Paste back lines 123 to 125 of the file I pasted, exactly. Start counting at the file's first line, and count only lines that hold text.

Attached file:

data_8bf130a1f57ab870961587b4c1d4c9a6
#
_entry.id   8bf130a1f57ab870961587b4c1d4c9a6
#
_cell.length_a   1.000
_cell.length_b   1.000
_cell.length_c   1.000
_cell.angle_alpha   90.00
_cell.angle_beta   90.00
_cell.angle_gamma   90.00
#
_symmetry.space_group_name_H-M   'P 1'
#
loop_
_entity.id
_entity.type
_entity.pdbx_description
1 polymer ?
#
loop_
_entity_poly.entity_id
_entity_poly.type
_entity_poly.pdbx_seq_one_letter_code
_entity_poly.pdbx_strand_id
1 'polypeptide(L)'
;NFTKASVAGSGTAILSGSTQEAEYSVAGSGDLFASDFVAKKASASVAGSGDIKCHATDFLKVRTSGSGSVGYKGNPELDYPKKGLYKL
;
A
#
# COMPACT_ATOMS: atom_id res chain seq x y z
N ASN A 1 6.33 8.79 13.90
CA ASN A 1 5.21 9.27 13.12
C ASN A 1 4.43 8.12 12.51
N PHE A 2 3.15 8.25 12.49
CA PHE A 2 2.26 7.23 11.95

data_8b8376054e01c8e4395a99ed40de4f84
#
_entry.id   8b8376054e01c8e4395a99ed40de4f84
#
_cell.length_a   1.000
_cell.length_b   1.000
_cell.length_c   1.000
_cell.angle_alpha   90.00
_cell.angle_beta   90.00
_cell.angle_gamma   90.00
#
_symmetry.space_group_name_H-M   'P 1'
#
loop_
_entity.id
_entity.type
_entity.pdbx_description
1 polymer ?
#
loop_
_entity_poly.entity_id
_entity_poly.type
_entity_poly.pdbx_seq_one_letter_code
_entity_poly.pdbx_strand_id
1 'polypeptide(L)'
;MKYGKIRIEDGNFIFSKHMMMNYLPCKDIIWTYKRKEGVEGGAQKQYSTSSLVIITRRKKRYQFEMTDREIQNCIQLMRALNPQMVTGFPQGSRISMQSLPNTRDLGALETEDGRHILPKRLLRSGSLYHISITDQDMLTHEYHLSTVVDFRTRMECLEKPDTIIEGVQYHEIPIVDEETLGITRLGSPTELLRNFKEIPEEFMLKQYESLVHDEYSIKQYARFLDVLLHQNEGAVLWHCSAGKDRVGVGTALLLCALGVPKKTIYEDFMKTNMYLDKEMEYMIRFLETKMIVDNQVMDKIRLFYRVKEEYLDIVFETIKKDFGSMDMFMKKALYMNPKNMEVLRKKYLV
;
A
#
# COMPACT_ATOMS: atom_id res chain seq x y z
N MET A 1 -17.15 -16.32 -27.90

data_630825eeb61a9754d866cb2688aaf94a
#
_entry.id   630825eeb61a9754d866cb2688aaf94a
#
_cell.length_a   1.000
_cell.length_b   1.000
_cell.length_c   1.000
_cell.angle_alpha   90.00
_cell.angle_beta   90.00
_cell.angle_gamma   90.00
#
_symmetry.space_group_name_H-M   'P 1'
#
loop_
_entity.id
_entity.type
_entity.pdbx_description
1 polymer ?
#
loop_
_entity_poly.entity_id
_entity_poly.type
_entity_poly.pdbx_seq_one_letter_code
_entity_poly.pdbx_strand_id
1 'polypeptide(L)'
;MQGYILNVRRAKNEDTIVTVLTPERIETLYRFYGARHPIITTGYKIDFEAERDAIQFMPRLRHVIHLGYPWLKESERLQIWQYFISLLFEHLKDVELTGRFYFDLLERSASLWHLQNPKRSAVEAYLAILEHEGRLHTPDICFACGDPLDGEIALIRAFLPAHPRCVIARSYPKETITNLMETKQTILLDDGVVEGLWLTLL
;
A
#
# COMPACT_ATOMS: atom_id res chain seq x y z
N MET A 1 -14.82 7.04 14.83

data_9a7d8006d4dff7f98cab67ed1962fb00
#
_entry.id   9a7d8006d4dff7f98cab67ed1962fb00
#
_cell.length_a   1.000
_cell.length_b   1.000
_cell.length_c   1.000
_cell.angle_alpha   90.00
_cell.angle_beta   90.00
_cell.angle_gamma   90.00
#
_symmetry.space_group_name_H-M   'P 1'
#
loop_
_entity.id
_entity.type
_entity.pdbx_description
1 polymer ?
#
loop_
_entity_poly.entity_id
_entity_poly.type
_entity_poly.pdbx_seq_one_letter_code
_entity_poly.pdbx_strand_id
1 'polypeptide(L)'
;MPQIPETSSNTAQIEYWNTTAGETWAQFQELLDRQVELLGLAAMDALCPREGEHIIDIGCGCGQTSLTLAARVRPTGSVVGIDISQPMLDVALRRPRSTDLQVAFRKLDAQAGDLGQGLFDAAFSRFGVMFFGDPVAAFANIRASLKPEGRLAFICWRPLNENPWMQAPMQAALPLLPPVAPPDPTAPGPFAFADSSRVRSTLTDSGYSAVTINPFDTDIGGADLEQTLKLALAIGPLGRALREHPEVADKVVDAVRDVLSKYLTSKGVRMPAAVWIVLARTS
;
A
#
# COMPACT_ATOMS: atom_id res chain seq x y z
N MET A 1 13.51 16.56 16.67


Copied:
;MPQIPETSSNTAQIEYWNTTAGETWAQFQELLDRQVELLGLAAMDALCPREGEHIIDIGCGCGQTSLTLAARVRPTGSVVGIDISQPMLDVALRRPRSTDLQVAFRKLDAQAGDLGQGLFDAAFSRFGVMFFGDPVAAFANIRASLKPEGRLAFICWRPLNENPWMQAPMQAALPLLPPVAPPDPTAPGPFAFADSSRVRSTLTDSGYSAVTINPFDTDIGGADLEQTLKLALAIGPLGRALREHPEVADKVVDAVRDVLSKYLTSKGVRMPAAVWIVLARTS
;
A